Analgesic Studies on Total Alkaloids and Alcohol Extracts of Eclipta alba (Linn.) Hask1.
Eclipta Alba has been traditionally used in folk culture as a remedy against pain
and inflammation, but no study has ever verified Eclipta’s efficacy in pain and inflammation management. Researchers from Mumbai in India performed a study on animals to evaluate whether Eclipta alba has pain-killing, analgesic, actions on the body.
Investigators used laboratory mice and divided them into five groups. The first group consisted of mice that received a placebo – normal saline, which has no known analgesic effects. Mice in the second group were treated with a standard painkiller, either aspirin or codeine, both commonly prescribed and used. Animals from the third and fourth group received a low-dose or high-dose Eclipta alba alcohol extract, respectively, and mice from the fifth group were treated with a chloroform Eclipta extract, referred as a total alkaloid solution. Researchers used three distinct experiments to determine the level of pain and discomfort associated with it and in every experiment, mice from all five groups were tested and compared.
In the first experiment, they clipped mice tail with a bulldog clip and measured the time lag before responding to the painful stimulus. Normally, a mouse responds by biting the clip or the tail near the location of the pain. Administration of aspirin and low-dose Eclipta extract doubled the response time, indicating that both remedies were successful in ameliorating pain. Treatment with high-dose Eclipta extract and total alkaloids tripled the response time, documenting that the analgesic effect of Eclipta is dose-depandant.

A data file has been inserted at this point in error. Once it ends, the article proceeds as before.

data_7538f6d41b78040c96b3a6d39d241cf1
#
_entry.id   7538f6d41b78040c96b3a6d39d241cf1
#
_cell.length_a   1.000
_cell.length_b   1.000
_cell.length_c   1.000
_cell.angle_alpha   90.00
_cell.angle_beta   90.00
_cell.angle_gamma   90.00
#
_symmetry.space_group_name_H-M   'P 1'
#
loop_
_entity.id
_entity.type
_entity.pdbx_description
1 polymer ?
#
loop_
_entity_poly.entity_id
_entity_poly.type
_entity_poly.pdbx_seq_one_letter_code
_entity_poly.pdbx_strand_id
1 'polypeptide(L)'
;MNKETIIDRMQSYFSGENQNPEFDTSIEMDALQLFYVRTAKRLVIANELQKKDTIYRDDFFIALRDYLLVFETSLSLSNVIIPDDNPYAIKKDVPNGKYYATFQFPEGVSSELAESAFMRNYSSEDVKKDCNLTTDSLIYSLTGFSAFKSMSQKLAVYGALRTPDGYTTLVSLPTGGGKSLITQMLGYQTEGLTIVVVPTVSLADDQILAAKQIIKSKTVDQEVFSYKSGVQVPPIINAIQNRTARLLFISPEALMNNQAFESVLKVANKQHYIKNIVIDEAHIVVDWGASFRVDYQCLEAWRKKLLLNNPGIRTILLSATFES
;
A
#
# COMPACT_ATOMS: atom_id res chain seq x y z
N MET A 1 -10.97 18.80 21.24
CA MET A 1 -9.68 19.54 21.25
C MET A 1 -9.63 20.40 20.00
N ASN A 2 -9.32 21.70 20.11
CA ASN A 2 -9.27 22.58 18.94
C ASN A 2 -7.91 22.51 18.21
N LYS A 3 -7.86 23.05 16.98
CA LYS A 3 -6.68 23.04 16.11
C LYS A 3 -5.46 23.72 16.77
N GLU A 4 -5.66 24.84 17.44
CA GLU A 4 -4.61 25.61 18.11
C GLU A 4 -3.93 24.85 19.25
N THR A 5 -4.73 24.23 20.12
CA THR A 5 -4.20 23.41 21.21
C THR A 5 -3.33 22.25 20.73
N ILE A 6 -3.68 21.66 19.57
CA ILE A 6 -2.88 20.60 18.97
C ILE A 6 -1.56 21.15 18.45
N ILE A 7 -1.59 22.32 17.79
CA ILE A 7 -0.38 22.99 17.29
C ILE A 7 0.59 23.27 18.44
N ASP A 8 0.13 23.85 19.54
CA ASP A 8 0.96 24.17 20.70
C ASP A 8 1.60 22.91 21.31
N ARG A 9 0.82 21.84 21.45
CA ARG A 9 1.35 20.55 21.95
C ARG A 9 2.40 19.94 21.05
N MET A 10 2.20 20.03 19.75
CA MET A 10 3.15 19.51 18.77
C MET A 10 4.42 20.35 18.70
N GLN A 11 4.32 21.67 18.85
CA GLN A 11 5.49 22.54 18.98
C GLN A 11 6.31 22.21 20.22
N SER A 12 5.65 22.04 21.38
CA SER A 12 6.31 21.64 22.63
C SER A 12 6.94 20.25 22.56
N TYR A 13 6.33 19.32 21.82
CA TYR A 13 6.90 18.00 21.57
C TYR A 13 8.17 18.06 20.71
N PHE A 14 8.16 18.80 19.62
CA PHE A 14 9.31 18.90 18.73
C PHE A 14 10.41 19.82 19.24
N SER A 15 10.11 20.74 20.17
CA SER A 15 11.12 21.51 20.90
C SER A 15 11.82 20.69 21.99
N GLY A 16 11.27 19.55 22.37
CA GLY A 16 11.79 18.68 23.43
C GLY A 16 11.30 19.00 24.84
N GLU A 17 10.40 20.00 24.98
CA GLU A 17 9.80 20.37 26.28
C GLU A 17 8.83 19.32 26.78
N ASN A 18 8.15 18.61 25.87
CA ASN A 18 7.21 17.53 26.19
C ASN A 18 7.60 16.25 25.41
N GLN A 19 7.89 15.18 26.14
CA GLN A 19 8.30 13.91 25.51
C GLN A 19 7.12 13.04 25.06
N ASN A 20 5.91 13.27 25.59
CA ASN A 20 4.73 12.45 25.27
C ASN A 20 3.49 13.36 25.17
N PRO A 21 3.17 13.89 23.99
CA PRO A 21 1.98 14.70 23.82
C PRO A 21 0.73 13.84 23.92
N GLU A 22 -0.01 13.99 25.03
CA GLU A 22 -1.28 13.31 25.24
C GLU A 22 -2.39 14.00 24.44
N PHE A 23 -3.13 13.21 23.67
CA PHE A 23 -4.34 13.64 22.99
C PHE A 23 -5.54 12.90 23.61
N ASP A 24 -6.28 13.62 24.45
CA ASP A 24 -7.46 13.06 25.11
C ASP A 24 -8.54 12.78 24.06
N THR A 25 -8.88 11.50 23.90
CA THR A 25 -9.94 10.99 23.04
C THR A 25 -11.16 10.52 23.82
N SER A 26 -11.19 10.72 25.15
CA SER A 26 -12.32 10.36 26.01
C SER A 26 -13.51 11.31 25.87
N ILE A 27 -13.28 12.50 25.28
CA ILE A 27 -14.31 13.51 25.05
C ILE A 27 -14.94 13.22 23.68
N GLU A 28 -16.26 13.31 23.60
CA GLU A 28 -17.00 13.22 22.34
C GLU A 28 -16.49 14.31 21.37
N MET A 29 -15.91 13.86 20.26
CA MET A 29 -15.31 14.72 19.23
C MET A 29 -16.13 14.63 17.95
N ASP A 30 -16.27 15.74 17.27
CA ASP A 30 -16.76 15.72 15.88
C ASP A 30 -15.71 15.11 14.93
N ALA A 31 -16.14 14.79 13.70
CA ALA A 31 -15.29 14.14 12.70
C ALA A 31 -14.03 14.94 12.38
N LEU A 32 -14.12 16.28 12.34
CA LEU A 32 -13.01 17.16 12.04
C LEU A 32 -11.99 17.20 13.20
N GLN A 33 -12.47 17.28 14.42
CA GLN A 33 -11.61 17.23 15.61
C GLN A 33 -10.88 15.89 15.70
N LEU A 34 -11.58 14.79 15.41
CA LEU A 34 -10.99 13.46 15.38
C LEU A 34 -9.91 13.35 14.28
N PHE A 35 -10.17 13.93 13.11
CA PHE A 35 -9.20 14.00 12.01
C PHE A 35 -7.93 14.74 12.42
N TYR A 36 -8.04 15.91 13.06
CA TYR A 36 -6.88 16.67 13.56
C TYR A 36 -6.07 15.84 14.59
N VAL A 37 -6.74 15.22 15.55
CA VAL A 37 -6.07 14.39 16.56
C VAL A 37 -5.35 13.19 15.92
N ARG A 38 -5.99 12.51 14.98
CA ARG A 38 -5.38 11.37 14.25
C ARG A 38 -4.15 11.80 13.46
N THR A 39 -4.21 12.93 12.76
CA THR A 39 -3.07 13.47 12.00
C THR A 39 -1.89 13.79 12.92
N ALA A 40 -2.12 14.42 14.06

In the next experiment, they bathed the tails in hot water and measured the time for the mice to respond to it and withdraw their tail. The more the animal perceives pain, the faster it withdraws its tail to remove the painful stimulus. Mice on aspirin and low-dose Eclipta performed similarly; it took a longer time before the occurrence of withdrawal, since pain-killers lessen pain perception. High-dose and Eclipta alkaloids proved even more potent, these mice could tolerate the painful stimulus even longer.
The last experiment included injecting acetic acid into the abdomen of the mice and measuring writhing movements for 20 minutes. Normally, injection of acetic acid into the abdomen irritates the peritoneum, a serous membrane covering the inner-side of the abdomen and causes severe abdominal pain and discomfort. That is usually accompanied by restlessness and writhing movements.
The greater the pain and discomfort, the more restless an animal is. The results were impressive. Both the low-dose and high-dose Eclipta extract provided the same amount of pain relief as aspirin and these mice had less writhing movements. Total alkaloids provided even more pain relief than aspirin. In other words, as a painkiller, Eclipta extract performed similarly to aspirin and alkaloids performed better than aspirin.
The research study showed that Eclipta alba has similar effect in alleviating pain to traditional painkillers. The investigators concluded that Eclipta could be successfully used as a painkiller.
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- Sawant M, Isaac JC, Narayanan. Analgesic Studies on Total Alkaloids and Alcohol Extracts of Eclipta alba (Linn.) Hassk. Phytother. Res. 18, 111-113 (2004)